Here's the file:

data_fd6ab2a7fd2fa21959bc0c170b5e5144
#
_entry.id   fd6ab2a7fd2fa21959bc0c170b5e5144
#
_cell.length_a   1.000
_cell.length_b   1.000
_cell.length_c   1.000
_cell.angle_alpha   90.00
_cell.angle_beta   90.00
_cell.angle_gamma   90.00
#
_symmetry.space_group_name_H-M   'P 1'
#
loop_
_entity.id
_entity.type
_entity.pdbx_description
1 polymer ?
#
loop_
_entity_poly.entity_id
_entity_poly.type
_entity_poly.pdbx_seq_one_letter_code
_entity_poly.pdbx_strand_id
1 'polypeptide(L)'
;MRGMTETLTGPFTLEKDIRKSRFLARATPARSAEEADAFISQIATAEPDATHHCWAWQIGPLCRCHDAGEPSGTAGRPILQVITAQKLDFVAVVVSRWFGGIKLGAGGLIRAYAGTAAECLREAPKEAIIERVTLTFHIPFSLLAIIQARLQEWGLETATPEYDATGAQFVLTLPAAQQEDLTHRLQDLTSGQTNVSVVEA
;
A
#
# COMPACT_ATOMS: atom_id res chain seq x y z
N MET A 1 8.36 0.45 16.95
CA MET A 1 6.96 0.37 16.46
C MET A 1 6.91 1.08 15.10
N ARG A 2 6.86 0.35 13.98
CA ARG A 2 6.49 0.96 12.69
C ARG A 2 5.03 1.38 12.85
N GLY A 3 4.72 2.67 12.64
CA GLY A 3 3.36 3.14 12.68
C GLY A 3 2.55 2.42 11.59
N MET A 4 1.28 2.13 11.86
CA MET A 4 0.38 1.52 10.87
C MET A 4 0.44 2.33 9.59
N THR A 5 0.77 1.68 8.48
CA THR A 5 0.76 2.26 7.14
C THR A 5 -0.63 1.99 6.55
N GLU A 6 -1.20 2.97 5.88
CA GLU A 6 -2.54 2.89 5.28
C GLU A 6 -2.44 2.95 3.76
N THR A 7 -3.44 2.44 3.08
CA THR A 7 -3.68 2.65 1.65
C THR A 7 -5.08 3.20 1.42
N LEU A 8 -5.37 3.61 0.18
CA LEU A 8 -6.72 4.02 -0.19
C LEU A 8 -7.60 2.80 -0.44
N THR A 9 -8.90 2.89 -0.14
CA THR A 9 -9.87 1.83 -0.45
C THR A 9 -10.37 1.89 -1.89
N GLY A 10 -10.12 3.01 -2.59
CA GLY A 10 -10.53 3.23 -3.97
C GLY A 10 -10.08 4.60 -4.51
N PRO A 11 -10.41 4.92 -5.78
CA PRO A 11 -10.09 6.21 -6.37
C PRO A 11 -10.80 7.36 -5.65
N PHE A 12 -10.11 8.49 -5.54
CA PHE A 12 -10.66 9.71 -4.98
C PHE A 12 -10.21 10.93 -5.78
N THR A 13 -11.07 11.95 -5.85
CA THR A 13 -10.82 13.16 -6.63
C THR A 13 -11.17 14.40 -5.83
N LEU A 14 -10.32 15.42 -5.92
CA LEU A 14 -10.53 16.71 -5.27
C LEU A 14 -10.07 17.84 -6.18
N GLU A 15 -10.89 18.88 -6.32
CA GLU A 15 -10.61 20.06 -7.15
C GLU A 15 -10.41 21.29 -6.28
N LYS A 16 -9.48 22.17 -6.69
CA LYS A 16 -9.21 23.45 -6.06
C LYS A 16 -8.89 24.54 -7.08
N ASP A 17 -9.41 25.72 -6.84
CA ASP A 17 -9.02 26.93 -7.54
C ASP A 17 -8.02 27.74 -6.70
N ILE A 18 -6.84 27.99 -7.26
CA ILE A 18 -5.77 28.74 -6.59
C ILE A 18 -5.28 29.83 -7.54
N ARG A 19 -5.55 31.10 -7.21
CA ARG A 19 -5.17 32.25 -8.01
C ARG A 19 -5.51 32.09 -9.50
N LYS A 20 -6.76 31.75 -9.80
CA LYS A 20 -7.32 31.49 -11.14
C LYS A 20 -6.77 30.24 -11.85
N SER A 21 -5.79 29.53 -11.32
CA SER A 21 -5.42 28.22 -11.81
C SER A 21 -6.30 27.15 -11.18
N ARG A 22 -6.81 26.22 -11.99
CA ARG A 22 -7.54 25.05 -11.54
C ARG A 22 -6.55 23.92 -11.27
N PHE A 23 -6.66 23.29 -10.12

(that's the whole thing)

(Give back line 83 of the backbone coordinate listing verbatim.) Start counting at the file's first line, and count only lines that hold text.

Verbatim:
CA ILE A 18 -5.77 28.74 -6.59